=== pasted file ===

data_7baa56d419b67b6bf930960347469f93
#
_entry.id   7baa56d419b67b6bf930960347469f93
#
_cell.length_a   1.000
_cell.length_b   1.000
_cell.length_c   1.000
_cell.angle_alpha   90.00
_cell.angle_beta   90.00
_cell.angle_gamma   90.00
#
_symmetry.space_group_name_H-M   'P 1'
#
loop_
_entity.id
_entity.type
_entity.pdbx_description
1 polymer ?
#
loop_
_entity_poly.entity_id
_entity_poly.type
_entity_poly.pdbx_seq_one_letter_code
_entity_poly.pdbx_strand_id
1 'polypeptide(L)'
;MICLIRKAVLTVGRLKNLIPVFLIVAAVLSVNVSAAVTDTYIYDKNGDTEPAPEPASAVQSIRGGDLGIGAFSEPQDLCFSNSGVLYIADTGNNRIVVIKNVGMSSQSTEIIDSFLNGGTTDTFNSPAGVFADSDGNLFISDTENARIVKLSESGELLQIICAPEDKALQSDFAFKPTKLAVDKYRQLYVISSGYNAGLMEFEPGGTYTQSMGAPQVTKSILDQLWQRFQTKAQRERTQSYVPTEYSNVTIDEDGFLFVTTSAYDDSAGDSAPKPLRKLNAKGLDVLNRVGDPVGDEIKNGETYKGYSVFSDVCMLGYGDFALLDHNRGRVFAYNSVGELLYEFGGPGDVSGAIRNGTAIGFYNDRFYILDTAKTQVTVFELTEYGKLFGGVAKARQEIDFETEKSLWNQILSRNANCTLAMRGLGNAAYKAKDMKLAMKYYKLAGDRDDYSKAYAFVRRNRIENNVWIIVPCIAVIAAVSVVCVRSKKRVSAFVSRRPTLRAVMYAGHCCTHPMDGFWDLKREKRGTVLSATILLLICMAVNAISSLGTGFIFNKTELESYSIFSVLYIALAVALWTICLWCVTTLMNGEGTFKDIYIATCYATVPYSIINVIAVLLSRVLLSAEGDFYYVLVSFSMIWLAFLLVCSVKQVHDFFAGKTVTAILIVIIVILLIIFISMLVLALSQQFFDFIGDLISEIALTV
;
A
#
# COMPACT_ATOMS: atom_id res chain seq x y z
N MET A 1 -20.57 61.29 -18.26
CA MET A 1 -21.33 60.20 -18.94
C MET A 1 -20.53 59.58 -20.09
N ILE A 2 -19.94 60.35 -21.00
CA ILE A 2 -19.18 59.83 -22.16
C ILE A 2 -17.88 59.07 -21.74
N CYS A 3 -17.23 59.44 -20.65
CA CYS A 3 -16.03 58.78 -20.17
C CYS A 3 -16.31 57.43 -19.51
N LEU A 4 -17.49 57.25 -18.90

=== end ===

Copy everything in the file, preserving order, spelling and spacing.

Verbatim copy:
data_7baa56d419b67b6bf930960347469f93
#
_entry.id   7baa56d419b67b6bf930960347469f93
#
_cell.length_a   1.000
_cell.length_b   1.000
_cell.length_c   1.000
_cell.angle_alpha   90.00
_cell.angle_beta   90.00
_cell.angle_gamma   90.00
#
_symmetry.space_group_name_H-M   'P 1'
#
loop_
_entity.id
_entity.type
_entity.pdbx_description
1 polymer ?
#
loop_
_entity_poly.entity_id
_entity_poly.type
_entity_poly.pdbx_seq_one_letter_code
_entity_poly.pdbx_strand_id
1 'polypeptide(L)'
;MICLIRKAVLTVGRLKNLIPVFLIVAAVLSVNVSAAVTDTYIYDKNGDTEPAPEPASAVQSIRGGDLGIGAFSEPQDLCFSNSGVLYIADTGNNRIVVIKNVGMSSQSTEIIDSFLNGGTTDTFNSPAGVFADSDGNLFISDTENARIVKLSESGELLQIICAPEDKALQSDFAFKPTKLAVDKYRQLYVISSGYNAGLMEFEPGGTYTQSMGAPQVTKSILDQLWQRFQTKAQRERTQSYVPTEYSNVTIDEDGFLFVTTSAYDDSAGDSAPKPLRKLNAKGLDVLNRVGDPVGDEIKNGETYKGYSVFSDVCMLGYGDFALLDHNRGRVFAYNSVGELLYEFGGPGDVSGAIRNGTAIGFYNDRFYILDTAKTQVTVFELTEYGKLFGGVAKARQEIDFETEKSLWNQILSRNANCTLAMRGLGNAAYKAKDMKLAMKYYKLAGDRDDYSKAYAFVRRNRIENNVWIIVPCIAVIAAVSVVCVRSKKRVSAFVSRRPTLRAVMYAGHCCTHPMDGFWDLKREKRGTVLSATILLLICMAVNAISSLGTGFIFNKTELESYSIFSVLYIALAVALWTICLWCVTTLMNGEGTFKDIYIATCYATVPYSIINVIAVLLSRVLLSAEGDFYYVLVSFSMIWLAFLLVCSVKQVHDFFAGKTVTAILIVIIVILLIIFISMLVLALSQQFFDFIGDLISEIALTV
;
A
#
# COMPACT_ATOMS: atom_id res chain seq x y z
N MET A 1 -20.57 61.29 -18.26
CA MET A 1 -21.33 60.20 -18.94
C MET A 1 -20.53 59.58 -20.09
N ILE A 2 -19.94 60.35 -21.00
CA ILE A 2 -19.18 59.83 -22.16
C ILE A 2 -17.88 59.07 -21.74
N CYS A 3 -17.23 59.44 -20.65
CA CYS A 3 -16.03 58.78 -20.17
C CYS A 3 -16.31 57.43 -19.51
N LEU A 4 -17.49 57.25 -18.90